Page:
ānvīkṣikyā—by deliberation upon material and spiritual subject matters; śoka—lamentation; mohau—and illusion; dambham—false pride; mahat—a Vaiṣṇava; upāsayā—by serving; yoga-antarāyān—obstacles on the path of yoga; maunena—by silence; hiṁsām—envy; kāma-ādi—for sense gratification; anīhayā—without endeavor.
By discussing spiritual knowledge one can conquer lamentation and illusion, by serving a great devotee one can become prideless, by keeping silent one can avoid obstacles on the path of mystic yoga, and simply by stopping sense gratification one can conquer envy.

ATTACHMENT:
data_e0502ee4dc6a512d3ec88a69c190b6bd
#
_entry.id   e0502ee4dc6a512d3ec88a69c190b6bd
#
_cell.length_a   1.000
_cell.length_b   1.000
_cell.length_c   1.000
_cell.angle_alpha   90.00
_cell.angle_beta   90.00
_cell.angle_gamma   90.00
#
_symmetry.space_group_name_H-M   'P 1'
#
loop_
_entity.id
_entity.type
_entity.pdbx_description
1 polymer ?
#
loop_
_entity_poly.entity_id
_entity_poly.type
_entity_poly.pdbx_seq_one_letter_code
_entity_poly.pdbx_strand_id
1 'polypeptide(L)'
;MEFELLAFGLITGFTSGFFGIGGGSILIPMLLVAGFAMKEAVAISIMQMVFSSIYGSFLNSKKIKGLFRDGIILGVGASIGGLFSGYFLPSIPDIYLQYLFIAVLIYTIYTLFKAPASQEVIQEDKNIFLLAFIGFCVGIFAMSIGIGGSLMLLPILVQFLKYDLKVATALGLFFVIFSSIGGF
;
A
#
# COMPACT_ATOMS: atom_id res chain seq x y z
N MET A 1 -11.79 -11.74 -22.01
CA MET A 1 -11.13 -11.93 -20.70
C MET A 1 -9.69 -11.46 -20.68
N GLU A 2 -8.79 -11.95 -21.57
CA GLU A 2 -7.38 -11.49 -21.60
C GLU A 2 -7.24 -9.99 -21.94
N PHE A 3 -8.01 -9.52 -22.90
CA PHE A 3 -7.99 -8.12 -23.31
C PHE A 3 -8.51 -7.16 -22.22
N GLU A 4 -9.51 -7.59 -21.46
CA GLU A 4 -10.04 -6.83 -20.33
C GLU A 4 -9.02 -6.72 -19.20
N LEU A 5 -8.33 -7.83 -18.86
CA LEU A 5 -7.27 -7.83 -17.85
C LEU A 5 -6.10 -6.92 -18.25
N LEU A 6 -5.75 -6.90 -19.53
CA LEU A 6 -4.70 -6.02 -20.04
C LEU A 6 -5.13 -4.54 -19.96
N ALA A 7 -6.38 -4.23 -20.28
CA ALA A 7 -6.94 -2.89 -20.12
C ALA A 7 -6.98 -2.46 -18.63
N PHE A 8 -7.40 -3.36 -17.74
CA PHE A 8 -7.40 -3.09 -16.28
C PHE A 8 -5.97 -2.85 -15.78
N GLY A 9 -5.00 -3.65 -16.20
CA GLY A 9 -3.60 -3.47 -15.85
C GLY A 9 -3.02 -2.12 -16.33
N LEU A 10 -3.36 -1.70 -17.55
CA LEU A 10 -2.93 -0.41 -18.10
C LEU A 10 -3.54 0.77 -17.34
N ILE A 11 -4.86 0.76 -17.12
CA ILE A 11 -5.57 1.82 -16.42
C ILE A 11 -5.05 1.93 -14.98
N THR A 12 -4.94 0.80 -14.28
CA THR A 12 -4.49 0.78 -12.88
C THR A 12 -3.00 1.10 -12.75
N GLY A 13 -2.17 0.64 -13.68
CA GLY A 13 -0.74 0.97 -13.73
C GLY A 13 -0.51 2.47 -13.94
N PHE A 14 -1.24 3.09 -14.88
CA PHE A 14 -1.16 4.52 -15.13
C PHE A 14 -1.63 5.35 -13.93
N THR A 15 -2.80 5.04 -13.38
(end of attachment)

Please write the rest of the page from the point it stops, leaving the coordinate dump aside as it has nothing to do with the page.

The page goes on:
If one’s son has died, one may certainly be affected by lamentation and illusion and cry for the dead son, but one may overcome lamentation and illusion by considering the verses of Bhagavad-gītā.
As the soul transmigrates, one who has taken birth must give up the present body, and then he must certainly accept another body. This should be no cause for lamentation. Therefore Lord Kṛṣṇa says, dhīras tatra na muhyati: one who is dhīra, or sober, who is learned in philosophy and established in knowledge, cannot be unhappy over the transmigration of the soul.
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